By Landon Hall
Second-year medical student Peter Cleary might have said it best: “It feels important that we’re all here together.”
The Keck School of Medicine of USC held White Coat ceremonies for the Classes of 2024 and 2025 on successive days, Aug. 5 and 6. They did feel important — not to mention joyous to watch — as hundreds of students celebrated with family and friends at a tradition that could not be held last year because of the COVID-19 pandemic.
“It’s great to officially welcome you to the Keck School of Medicine, and I’m really excited to be able to greet you in person,” said Steven Shapiro, MD, Interim Dean of the school and senior vice president for health affairs at USC. “The past year has been challenging. As we sit here today still masked up, it’s worth noting some of the experiences we’ve had from COVID and how that will inform us as we move forward as a field.”
The Class of ’24 already has a year of med school completed. Their White Coat ceremony was held Thursday, while the Class of ’25 gathered Friday. With the start of the academic year approaching, one by one the MD degree candidates ascended the stage to be “coated” by Ron Ben-Ari, MD, Associate Dean for Curriculum and Tanisha N. Price-Johnson, PhD, Associate Dean for Student Affairs. Then they paused briefly for a photo, to loud applause from loved ones. In all, 371 students participated in the two ceremonies, and about 2,400 others attended in person (about 4,000 remotely), shielded from the late-afternoon sun by white tents.
“I feel like I’ve lived this moment in my head so many times, and to feel the sensation of being here, with the sun setting on the grass, it’s honestly better than I could have imagined. It’s a dream come true,” said Isaiah Eruaga, a first-year who was joined by more than a dozen family members from his hometown of Palmdale.
The events were streamed live on YouTube. Here’s Thursday’s:
And here’s a gallery of more photos.
People came from all over the country, and many other countries, to attend the events. Raquel Arias, MD, Associate Dean for Admissions, said there are 32 languages spoken in the Class of ’24, and 21 languages in the Class of ’25. All over the Broad Lawn there were scenes and tokens of immense pride: A student accepting a brilliant bouquet of not one dozen, but two dozen cardinal-and-gold roses; a father holding up his phone to record his daughter as she walked the stage, and continuing to record until she sat down again.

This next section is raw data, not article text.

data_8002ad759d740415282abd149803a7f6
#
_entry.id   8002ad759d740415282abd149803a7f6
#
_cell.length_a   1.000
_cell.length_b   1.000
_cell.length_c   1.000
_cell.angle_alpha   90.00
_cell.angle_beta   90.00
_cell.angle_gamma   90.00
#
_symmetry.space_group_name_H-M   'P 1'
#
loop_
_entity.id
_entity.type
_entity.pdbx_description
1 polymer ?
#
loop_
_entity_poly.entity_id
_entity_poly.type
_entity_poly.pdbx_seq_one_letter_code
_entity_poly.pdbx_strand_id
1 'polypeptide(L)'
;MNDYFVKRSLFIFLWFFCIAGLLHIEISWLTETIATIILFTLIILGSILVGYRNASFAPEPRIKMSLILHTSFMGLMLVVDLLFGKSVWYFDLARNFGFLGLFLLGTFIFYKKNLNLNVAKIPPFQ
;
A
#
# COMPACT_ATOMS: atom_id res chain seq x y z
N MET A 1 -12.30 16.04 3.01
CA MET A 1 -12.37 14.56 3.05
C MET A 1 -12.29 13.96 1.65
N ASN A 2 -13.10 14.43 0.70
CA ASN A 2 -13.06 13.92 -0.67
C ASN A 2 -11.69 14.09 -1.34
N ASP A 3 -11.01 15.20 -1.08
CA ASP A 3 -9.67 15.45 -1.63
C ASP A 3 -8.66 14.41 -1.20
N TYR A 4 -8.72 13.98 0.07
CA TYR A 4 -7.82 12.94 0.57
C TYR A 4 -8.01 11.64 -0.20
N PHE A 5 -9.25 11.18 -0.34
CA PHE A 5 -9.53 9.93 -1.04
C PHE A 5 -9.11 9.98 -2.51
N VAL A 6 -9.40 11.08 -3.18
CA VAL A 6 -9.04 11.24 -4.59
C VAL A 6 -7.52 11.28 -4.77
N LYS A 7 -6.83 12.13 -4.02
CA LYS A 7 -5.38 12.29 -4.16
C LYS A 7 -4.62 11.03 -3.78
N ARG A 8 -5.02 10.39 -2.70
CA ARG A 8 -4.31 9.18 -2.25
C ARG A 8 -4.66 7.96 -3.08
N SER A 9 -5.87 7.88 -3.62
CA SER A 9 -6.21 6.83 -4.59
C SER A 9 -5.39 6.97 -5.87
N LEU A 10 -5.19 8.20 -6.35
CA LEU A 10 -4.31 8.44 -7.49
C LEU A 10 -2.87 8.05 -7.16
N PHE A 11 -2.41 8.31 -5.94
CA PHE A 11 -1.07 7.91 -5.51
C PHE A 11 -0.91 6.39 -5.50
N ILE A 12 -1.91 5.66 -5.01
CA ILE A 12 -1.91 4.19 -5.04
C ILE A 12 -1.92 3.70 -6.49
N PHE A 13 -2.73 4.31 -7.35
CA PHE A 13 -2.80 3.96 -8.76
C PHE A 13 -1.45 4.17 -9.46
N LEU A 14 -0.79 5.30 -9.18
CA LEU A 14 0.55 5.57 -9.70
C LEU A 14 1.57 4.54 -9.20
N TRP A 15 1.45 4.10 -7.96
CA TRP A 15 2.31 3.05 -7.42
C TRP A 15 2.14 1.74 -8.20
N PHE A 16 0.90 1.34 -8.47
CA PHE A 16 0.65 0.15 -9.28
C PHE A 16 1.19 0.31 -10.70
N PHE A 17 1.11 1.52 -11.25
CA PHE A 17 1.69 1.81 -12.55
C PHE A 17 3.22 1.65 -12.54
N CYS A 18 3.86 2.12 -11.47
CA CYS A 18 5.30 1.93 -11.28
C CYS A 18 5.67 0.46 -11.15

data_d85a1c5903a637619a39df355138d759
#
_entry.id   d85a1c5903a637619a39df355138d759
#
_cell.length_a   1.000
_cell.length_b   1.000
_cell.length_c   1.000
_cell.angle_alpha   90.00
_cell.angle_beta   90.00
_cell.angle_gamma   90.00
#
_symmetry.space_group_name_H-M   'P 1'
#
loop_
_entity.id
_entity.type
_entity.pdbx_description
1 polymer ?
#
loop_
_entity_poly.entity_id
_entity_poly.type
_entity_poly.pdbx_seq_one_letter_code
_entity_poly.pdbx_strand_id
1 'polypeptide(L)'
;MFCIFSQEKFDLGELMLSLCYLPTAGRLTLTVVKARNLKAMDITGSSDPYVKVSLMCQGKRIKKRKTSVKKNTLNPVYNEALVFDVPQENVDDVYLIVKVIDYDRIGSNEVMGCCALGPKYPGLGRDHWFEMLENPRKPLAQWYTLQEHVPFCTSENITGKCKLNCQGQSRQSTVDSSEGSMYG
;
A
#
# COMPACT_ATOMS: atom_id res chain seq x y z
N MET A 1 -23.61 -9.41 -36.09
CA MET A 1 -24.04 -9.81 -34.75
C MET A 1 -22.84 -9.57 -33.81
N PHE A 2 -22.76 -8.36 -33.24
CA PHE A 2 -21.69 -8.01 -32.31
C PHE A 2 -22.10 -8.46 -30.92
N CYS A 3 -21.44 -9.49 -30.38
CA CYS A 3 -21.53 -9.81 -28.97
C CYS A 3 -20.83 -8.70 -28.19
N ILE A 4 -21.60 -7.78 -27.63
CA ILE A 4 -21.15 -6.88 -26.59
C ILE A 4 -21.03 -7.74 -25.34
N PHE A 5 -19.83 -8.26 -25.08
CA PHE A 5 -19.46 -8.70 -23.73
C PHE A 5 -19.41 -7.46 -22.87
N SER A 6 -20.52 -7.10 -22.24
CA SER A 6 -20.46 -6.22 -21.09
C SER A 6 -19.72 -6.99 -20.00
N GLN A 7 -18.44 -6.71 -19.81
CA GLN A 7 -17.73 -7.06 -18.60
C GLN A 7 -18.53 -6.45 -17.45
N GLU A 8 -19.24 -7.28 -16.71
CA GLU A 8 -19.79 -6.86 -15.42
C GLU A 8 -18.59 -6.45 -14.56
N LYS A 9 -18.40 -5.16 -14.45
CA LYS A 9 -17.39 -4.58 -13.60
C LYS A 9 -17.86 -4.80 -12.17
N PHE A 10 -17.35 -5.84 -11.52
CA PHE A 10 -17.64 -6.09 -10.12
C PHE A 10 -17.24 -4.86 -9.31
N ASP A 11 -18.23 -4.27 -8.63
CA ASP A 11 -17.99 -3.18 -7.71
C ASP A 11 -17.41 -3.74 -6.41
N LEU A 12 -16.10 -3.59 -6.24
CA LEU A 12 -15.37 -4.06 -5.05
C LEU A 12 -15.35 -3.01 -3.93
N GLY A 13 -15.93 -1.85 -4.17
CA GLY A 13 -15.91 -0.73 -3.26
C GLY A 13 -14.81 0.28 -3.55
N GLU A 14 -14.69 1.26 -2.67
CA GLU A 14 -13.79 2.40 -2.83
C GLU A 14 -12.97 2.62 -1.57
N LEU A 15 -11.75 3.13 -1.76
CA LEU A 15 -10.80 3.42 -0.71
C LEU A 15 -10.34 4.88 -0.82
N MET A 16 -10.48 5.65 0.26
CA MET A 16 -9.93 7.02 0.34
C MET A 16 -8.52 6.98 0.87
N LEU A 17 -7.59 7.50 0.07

For many second-years, the event was the first time they were able to see their classmates up close. A year ago Carmen Toomer drove from her home in Atlanta with her fraternal twin sister Emily and two other friends to Los Angeles. On this day her family was with her to enjoy the moment. “I feel it’s long overdue,” Toomer said. “I’m happy we got to do it in person.”
Cleary, who lives near Chicago, said he didn’t want his family to come, still concerned about traveling during a surge in coronavirus cases. He made plans to join some classmates for dinner. “I think this day was great,” he said. “It was a wonderful reunion … or union. Seeing faces I only know online.”
“It’s also kind of bittersweet,” he added, recalling the challenges of 2020-21. “It’s been a weird year. There was a lot of loss. But we made it through last year together, and we’ll make it through this year together.”
Shapiro said that going from the first COVID case to the implementation of effective vaccines within a year “is unprecedented,” but he noted that the pandemic had “stripped away any facade of health equity.” He told the students that because of the therapies and cures that will be developed during their careers, “you’ll be able to do more for your patients than the rest of all doctors in history combined.”
“So it really is a remarkable time to learn medicine and become a doctor,” he added. “This won’t solve the health inequity issue, however. Yet as medical students at USC in the most diverse city on the planet, caring for the most vulnerable patients, you can be part of our mission to make L.A. the place for health-care equity and reduce all health-care disparities.”
A major theme, across the two days, was putting patients first. Part of the Keck Oath, recited by all the students at the end of the proceeding, reads: “I will respect the privacy of my patients, for their problems are not for the world to know.” The theme was evident in keynote addresses by Kevin G. Phung, MD, assistant professor of obstetrics and gynecology and clerkship director; and Seth Politano, DO, clinical associate professor of medicine.
“As you wear your white coat for the first time, I invite you to reflect upon all it took for you to get here,” Politano told the first-years on Friday. “Take that same dedication and commitment and apply it toward the next four years and beyond. Reflect on all those who have guided and supported you on your journey so far, and now project that same compassion toward those you will help medically and personally, for the rest of your lives. In addition to your medical expertise you will help them by holding their hand, explaining their disease, and alleviating their suffering.”